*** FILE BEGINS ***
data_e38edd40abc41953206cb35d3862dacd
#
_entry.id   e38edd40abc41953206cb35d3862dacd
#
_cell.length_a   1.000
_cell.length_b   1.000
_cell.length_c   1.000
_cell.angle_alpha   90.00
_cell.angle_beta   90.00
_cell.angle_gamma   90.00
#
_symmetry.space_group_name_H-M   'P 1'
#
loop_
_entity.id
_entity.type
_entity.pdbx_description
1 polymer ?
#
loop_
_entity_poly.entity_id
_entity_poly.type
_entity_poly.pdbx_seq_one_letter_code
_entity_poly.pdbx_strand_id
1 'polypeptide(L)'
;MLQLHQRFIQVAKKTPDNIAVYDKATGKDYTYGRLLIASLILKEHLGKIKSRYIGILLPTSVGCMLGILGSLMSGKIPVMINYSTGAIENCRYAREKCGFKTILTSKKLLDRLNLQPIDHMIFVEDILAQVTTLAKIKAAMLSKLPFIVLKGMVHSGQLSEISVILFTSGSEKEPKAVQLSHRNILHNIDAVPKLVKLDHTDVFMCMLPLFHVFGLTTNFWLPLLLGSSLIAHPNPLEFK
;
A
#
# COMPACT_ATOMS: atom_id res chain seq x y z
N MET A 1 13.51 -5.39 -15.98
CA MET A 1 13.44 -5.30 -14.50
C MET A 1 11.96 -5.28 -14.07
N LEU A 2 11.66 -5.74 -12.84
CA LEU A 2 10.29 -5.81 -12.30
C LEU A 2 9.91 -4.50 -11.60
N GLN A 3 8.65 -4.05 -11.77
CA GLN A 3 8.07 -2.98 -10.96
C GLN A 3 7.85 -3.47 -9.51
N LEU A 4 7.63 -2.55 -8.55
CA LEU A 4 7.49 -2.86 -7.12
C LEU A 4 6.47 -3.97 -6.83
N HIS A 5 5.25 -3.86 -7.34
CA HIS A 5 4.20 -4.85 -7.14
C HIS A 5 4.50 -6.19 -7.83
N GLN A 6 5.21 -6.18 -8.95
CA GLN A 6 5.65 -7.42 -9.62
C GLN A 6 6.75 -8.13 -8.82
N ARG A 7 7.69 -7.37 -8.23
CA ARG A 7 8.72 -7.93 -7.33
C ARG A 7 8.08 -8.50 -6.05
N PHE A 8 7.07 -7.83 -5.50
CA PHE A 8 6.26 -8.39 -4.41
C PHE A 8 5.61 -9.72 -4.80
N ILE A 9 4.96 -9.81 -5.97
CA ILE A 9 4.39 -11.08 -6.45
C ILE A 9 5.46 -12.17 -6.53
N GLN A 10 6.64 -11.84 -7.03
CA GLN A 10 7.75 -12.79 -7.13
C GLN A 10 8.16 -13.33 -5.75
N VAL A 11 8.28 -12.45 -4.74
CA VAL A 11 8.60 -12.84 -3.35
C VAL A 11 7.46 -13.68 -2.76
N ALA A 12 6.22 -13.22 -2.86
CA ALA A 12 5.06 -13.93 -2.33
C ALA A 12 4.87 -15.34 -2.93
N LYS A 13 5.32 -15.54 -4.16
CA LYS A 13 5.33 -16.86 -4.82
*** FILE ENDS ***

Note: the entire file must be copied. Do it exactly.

data_e38edd40abc41953206cb35d3862dacd
#
_entry.id   e38edd40abc41953206cb35d3862dacd
#
_cell.length_a   1.000
_cell.length_b   1.000
_cell.length_c   1.000
_cell.angle_alpha   90.00
_cell.angle_beta   90.00
_cell.angle_gamma   90.00
#
_symmetry.space_group_name_H-M   'P 1'
#
loop_
_entity.id
_entity.type
_entity.pdbx_description
1 polymer ?
#
loop_
_entity_poly.entity_id
_entity_poly.type
_entity_poly.pdbx_seq_one_letter_code
_entity_poly.pdbx_strand_id
1 'polypeptide(L)'
;MLQLHQRFIQVAKKTPDNIAVYDKATGKDYTYGRLLIASLILKEHLGKIKSRYIGILLPTSVGCMLGILGSLMSGKIPVMINYSTGAIENCRYAREKCGFKTILTSKKLLDRLNLQPIDHMIFVEDILAQVTTLAKIKAAMLSKLPFIVLKGMVHSGQLSEISVILFTSGSEKEPKAVQLSHRNILHNIDAVPKLVKLDHTDVFMCMLPLFHVFGLTTNFWLPLLLGSSLIAHPNPLEFK
;
A
#
# COMPACT_ATOMS: atom_id res chain seq x y z
N MET A 1 13.51 -5.39 -15.98
CA MET A 1 13.44 -5.30 -14.50
C MET A 1 11.96 -5.28 -14.07
N LEU A 2 11.66 -5.74 -12.84
CA LEU A 2 10.29 -5.81 -12.30
C LEU A 2 9.91 -4.50 -11.60
N GLN A 3 8.65 -4.05 -11.77
CA GLN A 3 8.07 -2.98 -10.96
C GLN A 3 7.85 -3.47 -9.51
N LEU A 4 7.63 -2.55 -8.55
CA LEU A 4 7.49 -2.86 -7.12
C LEU A 4 6.47 -3.97 -6.83
N HIS A 5 5.25 -3.86 -7.34
CA HIS A 5 4.20 -4.85 -7.14
C HIS A 5 4.50 -6.19 -7.83
N GLN A 6 5.21 -6.18 -8.95
CA GLN A 6 5.65 -7.42 -9.62
C GLN A 6 6.75 -8.13 -8.82
N ARG A 7 7.69 -7.37 -8.23
CA ARG A 7 8.72 -7.93 -7.33
C ARG A 7 8.08 -8.50 -6.05
N PHE A 8 7.07 -7.83 -5.50
CA PHE A 8 6.26 -8.39 -4.41
C PHE A 8 5.61 -9.72 -4.80
N ILE A 9 4.96 -9.81 -5.97
CA ILE A 9 4.39 -11.08 -6.45
C ILE A 9 5.46 -12.17 -6.53
N GLN A 10 6.64 -11.84 -7.03
CA GLN A 10 7.75 -12.79 -7.13
C GLN A 10 8.16 -13.33 -5.75
N VAL A 11 8.28 -12.45 -4.74
CA VAL A 11 8.60 -12.84 -3.35
C VAL A 11 7.46 -13.68 -2.76
N ALA A 12 6.22 -13.22 -2.86
CA ALA A 12 5.06 -13.93 -2.33
C ALA A 12 4.87 -15.34 -2.93
N LYS A 13 5.32 -15.54 -4.16
CA LYS A 13 5.33 -16.86 -4.82